Saturday, October 30, 2010

It’s The Turnout, Dummy!

Do you remember voting on November 4, 2008? I sure do. That was the day my name was on the ballot as a candidate for the Richmond City school board. It was my first (and probably last) time as a candidate and I intended to make the most of it. I got up early to get to the polls before they opened so I could vote early and then do some last minute electioneering. I live in Richmond’s precinct 402, which votes at the Forest Hill Presbyterian Church. Guess what? I did not get to vote early. When I arrived at the intersection of Forest Hill Avenue and W. 44th Street it was 5:45 AM. I saw a huge line of voters circling around the church parking lot and then proceeding west down Forest Hill Avenue. It looked like the whole neighborhood was out there waiting for the polls to open.

Do you remember voting on November 3, 2009? I do. That day I was covering the 402nd precinct for my friend Betsy Carr (now Delegate Betsy Carr). I got up early to get to the polls and introduce myself to the election workers as the precinct captain. When I arrived at the intersection of Forest Hill and 44th it was pretty quiet; just a few people in line. And it stayed that way for most of the day. The voting line never got outside the doors to the church.

So, what’s this about, beside the memories of a not-so-young man? Well, it’s about all those voters in line in 2008 who found things to do other than voting on Election Day 2009. Those voters won the election for Barack Obama (and lots of other Democrats) in 2008. Those non-voters won the election for Bob McDonnell (and lots of other Republicans) in 2009. And, they did so without leaving the comfort of their own homes.

We in the Commonwealth elect our governors and other state wide officials in the year after the national presidential election. Although this partially immunizes our statewide elections from national trends, it also results in a significant drop in voter turnout in these odd year elections. The smallest turnout drop—from 77.6% to 66.5%, a drop of 11.1%--was from 1988 to 1989. The largest drop—from 74.5% to 40.4%, a drop of 34.1%--was from 2008 to 2009. (Hey, weren’t these the very elections I was talking about above?)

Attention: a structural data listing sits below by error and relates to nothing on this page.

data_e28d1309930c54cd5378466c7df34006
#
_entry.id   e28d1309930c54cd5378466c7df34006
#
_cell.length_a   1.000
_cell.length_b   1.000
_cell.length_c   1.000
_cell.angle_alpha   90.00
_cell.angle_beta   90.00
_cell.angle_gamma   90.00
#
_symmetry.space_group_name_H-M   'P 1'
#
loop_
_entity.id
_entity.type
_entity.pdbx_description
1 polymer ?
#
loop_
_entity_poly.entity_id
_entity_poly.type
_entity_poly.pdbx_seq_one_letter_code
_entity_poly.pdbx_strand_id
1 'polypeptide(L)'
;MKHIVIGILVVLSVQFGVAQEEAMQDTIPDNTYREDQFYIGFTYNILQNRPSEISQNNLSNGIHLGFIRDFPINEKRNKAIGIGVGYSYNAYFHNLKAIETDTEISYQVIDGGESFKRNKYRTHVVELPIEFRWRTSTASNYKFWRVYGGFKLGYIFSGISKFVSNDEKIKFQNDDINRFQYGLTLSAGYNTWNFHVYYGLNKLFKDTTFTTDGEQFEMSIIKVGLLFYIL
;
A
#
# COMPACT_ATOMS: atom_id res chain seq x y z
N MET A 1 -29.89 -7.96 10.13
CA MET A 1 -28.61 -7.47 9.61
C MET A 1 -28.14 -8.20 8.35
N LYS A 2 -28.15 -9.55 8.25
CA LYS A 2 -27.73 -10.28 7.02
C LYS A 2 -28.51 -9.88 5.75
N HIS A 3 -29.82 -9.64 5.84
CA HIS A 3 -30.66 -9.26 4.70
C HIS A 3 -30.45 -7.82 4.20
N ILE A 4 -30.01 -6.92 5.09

So, from 2008 to 2009 voter turnout in Virginia dropped 34.1%, the largest one year decrease since at least 1976. Why is this significant? It wouldn’t be if the drop in turnout was evenly divided between the two major parties. If the drop in turnout had been 34.1% of those voting Republican and 34.1% of those voting Democratic, then Creigh Deeds, Jody Wagner and Steve Shannon would be the top elected officials of the Commonwealth. However, the drop in turnout was not even close to being even. (At this point, I need to move from turnout percentages to raw numbers. Since we don’t register by party in Virginia we cannot know the turnout percentage by party.)

In 2008, Democrats Obama and Biden drew 1,959,532 votes in the presidential election, the most ever cast for president and vice president in Virginia.* The second most votes ever cast for president and vice president in Virginia was 1,725,005 for Republicans McCain and Palin in the same 2008 election.

A year later, Republican Bob McDonnell received 1,163,651 votes for governor. This was about 560,000 votes less than cast for McCain and Palin the year before. Democrat Creigh Deeds received only 818,950 votes in 2009, a drop of over 1.1 million votes from those cast for Obama and Biden in 2008. (The votes received by Deeds were the lowest for any candidate for governor since the 1997 election.) In percentage terms, Mr. McDonnell received about 33% less votes than the top of the Republican ticket in 2008. Mr. Deeds, however, received about 58% less votes than the top of the Democratic ticket in 2008. Looking at it another way, Creigh Deeds’ drop in votes from those voting Democratic in 2008 was about 540,000 more than Bob McDonnell’s drop in votes from those voting Republican in 2008.

So, dear reader, where were these 540,000 voters (who voted for Obama and Biden in 2008) on November 3, 2009? First, as I pointed out after the 2008 election, it was the Obama campaign that won the election, not the Democratic Party. Dems Heading For A Big Fall? That means that the Obama campaign did not attract a large number of new people who would vote Democratic in the future. Second, the Democratic Party in Virginia was very complacent after the 2008 election. As I pointed out then, the talk was of how easy it was going to be to capture the House of Delegates and make Virginia a fully blue state. Nobody even considered that the Democrats might lose the governorship. Third, the hard fought Democratic primary campaign in the Spring of 2009 produced a lot of anger in the losers that was not dissipated before the election. Further, many of those who voted for Moran or McAuliffe in the primary were personally loyal to either of those two but not necessarily to the Democratic Party.

So what does this mean for the upcoming election? If you voted for President Obama in 2008 but you stayed home last year, you need to remember that you helped elect the current crew in Richmond. If you voted for President Obama in 2008 and you stay home this year, you will assure that the Democrats you elected to the House of Representatives will be one term wonders. You will also assure that President Obama will face a hostile Republican-controlled Congress for the next two years and will have almost no chance of getting any more of his agenda accomplished. It’s up to you because this election will be all about turnout.

My thanks to former Richmond Commonwealth Attorney David Hicks for enlightening me about these turnout issues.

*The most votes ever cast for any candidate in Virginia was 2,369,327 for Mark Warner for United States Senate, also in the 2008 election.

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